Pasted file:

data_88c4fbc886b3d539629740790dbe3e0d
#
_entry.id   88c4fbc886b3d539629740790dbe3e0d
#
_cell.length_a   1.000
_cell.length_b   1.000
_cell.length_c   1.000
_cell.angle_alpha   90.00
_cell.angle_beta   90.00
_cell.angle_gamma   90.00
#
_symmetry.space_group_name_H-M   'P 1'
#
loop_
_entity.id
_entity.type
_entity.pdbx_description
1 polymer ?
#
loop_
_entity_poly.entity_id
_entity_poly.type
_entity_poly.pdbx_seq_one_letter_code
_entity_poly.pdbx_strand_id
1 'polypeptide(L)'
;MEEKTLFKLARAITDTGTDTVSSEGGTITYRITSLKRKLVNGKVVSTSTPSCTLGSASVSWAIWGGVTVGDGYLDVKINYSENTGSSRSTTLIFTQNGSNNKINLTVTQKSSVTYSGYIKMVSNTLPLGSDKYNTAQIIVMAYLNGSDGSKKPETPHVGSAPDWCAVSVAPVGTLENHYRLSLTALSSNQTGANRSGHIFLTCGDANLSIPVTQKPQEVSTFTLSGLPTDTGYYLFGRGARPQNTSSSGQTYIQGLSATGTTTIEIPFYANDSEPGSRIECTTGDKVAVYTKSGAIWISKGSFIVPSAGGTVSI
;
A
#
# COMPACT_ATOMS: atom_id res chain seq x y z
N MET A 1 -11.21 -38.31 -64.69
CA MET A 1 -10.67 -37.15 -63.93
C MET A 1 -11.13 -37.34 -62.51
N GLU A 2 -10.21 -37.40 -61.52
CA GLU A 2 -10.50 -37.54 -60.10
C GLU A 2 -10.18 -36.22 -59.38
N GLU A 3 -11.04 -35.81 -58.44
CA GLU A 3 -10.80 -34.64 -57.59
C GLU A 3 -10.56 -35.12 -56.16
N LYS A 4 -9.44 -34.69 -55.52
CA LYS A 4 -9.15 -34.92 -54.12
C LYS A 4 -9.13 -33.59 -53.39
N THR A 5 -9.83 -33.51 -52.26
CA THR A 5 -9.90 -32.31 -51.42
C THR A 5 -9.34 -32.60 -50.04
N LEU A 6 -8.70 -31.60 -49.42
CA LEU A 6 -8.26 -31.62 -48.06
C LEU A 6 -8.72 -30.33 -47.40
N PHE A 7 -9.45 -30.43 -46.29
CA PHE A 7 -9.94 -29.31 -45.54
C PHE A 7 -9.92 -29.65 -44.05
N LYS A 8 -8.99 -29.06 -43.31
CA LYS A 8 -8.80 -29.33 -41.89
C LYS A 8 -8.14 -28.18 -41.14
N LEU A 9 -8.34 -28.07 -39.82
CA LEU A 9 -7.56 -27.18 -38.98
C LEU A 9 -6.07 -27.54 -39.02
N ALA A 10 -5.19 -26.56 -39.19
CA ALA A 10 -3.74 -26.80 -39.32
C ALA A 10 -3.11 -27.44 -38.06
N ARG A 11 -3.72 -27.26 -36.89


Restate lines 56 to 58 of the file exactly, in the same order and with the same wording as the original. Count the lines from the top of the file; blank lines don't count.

CA LEU A 9 -7.56 -27.18 -38.98
C LEU A 9 -6.07 -27.54 -39.02
N ALA A 10 -5.19 -26.56 -39.19